IDG Enterprise’s 2016 Cloud Computing Survey executive summary shows that at least 70 percent of U.S. organizations are using some form of cloud technology. Added to that, the 2017 BDO Technology Outlook Survey indicates that 74 percent of tech chief financial officers (CFOs) say cloud computing will have the most measurable impact on their businesses in 2017. Cloud computing will soon be our norm, as more and more organizations realize the benefits and make the shift.
Moving to the cloud, however, despite the promised benefits, does not come without its challenges. One thing I've discussed before is ensuring that your network is prepared. Recently, however, I had the opportunity to discuss additional common cloud mistakes with some cloud and storage experts.
Gordon Davey, head of cloud architecture for Willis Towers Watson, shared that one of the common mistakes companies make is, "aiming for the extremes. Whether it’s organizations that expect to go from no cloud usage, to being ‘all-in’ within 12 months, or IT departments that are ‘certain’ their organization could never make use of cloud, and end up having to manage lots of ‘shadow IT’ departments."
Similarly, Ian Moyse, sales director of Natterbox and board member of Cloud Industry Forum, shared that, "companies often assume or are over sold on cloud being the answer to everything, every time for every customer.” Moyse believes that, "like any solution or form factor, it has its place and can be transformational. However, do not assume the cloud is always the solution."
I tend to agree with Moyse, as oftentimes organizations get on the newest and fastest train in hopes of improving their bottom lines, but they get on the wrong car, without a travel guide.
Davey also suggested that, "another common ‘extreme’ issue is making polar assumptions on the skills needed to manage a transformed cloud environment. Often the assumption will either be that ‘it’s just someone else’s computer’ and that no new skills will be needed, which is a recipe for disaster, or that everything is completely different and that nothing of what is used today can be re-purposed. As with most things in life, the key is to get the right balance."
Bernard Golden, tech innovator and bestselling author of "Amazon Web Services for Dummies" notes that, "the most common mistake organizations make is that they think of cloud environments like their on-premises environment, only remote." Golden went on to say that, "cloud computing offers less reliability of individual infrastructure components, commonly requiring new application designs that use redundancy to achieve resiliency. In addition, the major providers offer a rich set of complementary services (e.g., caching, text search, etc.) that can accelerate application development." Golden advises that, "viewing cloud environments as just like on-premises, where infrastructure is assumed to be reliable and any required services require software installation, maintenance, and management, fails to take advantage of some of the greatest benefits of cloud computing."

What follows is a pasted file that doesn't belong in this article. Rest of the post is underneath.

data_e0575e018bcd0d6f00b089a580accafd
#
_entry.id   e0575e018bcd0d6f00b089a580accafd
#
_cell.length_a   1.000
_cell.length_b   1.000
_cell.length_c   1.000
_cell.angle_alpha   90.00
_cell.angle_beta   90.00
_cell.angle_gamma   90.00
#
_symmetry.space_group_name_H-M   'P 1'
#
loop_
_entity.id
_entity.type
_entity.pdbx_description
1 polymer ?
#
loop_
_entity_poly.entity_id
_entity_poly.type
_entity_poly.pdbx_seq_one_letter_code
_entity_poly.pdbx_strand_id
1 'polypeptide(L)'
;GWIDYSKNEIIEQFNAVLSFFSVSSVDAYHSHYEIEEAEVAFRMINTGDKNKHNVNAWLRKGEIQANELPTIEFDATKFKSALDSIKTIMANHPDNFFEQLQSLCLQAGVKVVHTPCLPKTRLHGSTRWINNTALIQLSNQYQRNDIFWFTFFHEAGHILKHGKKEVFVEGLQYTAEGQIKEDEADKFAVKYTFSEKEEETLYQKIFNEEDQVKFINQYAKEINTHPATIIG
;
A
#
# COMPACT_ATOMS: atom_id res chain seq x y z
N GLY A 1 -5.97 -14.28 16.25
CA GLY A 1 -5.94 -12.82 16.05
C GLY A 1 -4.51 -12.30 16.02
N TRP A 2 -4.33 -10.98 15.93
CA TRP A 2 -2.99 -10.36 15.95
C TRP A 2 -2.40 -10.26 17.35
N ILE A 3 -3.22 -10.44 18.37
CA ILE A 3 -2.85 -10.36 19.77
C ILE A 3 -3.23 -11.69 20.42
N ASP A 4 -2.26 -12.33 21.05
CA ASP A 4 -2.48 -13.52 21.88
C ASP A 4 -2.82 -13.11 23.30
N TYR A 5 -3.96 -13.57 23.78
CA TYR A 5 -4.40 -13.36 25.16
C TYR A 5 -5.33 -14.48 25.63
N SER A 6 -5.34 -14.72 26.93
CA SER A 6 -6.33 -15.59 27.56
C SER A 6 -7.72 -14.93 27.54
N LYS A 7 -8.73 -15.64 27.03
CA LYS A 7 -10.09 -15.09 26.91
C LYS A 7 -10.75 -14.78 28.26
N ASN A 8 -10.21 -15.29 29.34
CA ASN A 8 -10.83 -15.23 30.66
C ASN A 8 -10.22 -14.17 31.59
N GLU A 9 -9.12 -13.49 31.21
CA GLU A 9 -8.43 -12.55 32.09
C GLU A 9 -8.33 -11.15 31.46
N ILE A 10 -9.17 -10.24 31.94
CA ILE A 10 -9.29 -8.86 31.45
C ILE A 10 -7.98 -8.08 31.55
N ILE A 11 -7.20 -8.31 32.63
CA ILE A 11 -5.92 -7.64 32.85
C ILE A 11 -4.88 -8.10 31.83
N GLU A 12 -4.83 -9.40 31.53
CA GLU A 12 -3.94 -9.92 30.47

Gartner declares that a company with a corporate “no-cloud” policy in 2020 would be as rare as a company today operating without Internet. Moyse recommends that companies, "always consider the cloud options available, do their diligence and do not assume all clouds are born equal." He further suggests that organizations, "understand and contrast where Saas, PaaS and IaaS fit and consider their best position on private, public or hybrid clouds for their own specific requirements, goals and skillsets."
In addition Ray Lucchesi, president of Silverton Consulting and storage expert, recommends that, "businesses take into account the time and effort to transfer their data to the cloud. There are many ways to do this, but they all take time and effort."
Are you moving to the cloud? Here are some best practices to consider.